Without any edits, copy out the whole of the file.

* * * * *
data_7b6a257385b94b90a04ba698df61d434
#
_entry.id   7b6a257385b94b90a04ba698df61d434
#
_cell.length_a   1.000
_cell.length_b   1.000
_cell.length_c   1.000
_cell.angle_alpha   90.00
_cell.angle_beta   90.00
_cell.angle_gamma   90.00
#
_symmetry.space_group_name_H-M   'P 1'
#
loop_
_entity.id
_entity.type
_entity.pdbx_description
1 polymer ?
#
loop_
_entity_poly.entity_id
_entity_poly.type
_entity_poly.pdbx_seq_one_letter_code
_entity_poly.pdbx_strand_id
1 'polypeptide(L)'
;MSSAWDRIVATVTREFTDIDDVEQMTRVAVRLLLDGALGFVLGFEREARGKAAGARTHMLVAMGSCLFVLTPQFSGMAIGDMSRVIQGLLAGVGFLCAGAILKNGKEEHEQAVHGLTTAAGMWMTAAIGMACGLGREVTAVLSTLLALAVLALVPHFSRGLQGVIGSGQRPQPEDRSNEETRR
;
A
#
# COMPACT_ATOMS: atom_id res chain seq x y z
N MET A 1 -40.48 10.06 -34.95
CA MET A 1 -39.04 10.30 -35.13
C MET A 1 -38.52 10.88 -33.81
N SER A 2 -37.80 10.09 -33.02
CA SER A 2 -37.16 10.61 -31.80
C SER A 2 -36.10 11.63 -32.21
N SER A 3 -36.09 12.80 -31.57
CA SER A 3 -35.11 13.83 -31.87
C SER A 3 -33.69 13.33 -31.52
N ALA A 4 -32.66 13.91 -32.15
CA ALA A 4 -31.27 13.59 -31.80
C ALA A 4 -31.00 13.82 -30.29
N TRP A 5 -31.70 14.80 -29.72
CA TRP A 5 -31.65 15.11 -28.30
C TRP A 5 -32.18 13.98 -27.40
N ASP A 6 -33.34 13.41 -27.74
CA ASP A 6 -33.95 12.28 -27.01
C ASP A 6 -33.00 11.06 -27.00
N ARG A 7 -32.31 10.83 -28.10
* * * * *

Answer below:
data_7b6a257385b94b90a04ba698df61d434
#
_entry.id   7b6a257385b94b90a04ba698df61d434
#
_cell.length_a   1.000
_cell.length_b   1.000
_cell.length_c   1.000
_cell.angle_alpha   90.00
_cell.angle_beta   90.00
_cell.angle_gamma   90.00
#
_symmetry.space_group_name_H-M   'P 1'
#
loop_
_entity.id
_entity.type
_entity.pdbx_description
1 polymer ?
#
loop_
_entity_poly.entity_id
_entity_poly.type
_entity_poly.pdbx_seq_one_letter_code
_entity_poly.pdbx_strand_id
1 'polypeptide(L)'
;MSSAWDRIVATVTREFTDIDDVEQMTRVAVRLLLDGALGFVLGFEREARGKAAGARTHMLVAMGSCLFVLTPQFSGMAIGDMSRVIQGLLAGVGFLCAGAILKNGKEEHEQAVHGLTTAAGMWMTAAIGMACGLGREVTAVLSTLLALAVLALVPHFSRGLQGVIGSGQRPQPEDRSNEETRR
;
A
#
# COMPACT_ATOMS: atom_id res chain seq x y z
N MET A 1 -40.48 10.06 -34.95
CA MET A 1 -39.04 10.30 -35.13
C MET A 1 -38.52 10.88 -33.81
N SER A 2 -37.80 10.09 -33.02
CA SER A 2 -37.16 10.61 -31.80
C SER A 2 -36.10 11.63 -32.21
N SER A 3 -36.09 12.80 -31.57
CA SER A 3 -35.11 13.83 -31.87
C SER A 3 -33.69 13.33 -31.52
N ALA A 4 -32.66 13.91 -32.15
CA ALA A 4 -31.27 13.59 -31.80
C ALA A 4 -31.00 13.82 -30.29
N TRP A 5 -31.70 14.80 -29.72
CA TRP A 5 -31.65 15.11 -28.30
C TRP A 5 -32.18 13.98 -27.40
N ASP A 6 -33.34 13.41 -27.74
CA ASP A 6 -33.95 12.28 -27.01
C ASP A 6 -33.00 11.06 -27.00
N ARG A 7 -32.31 10.83 -28.10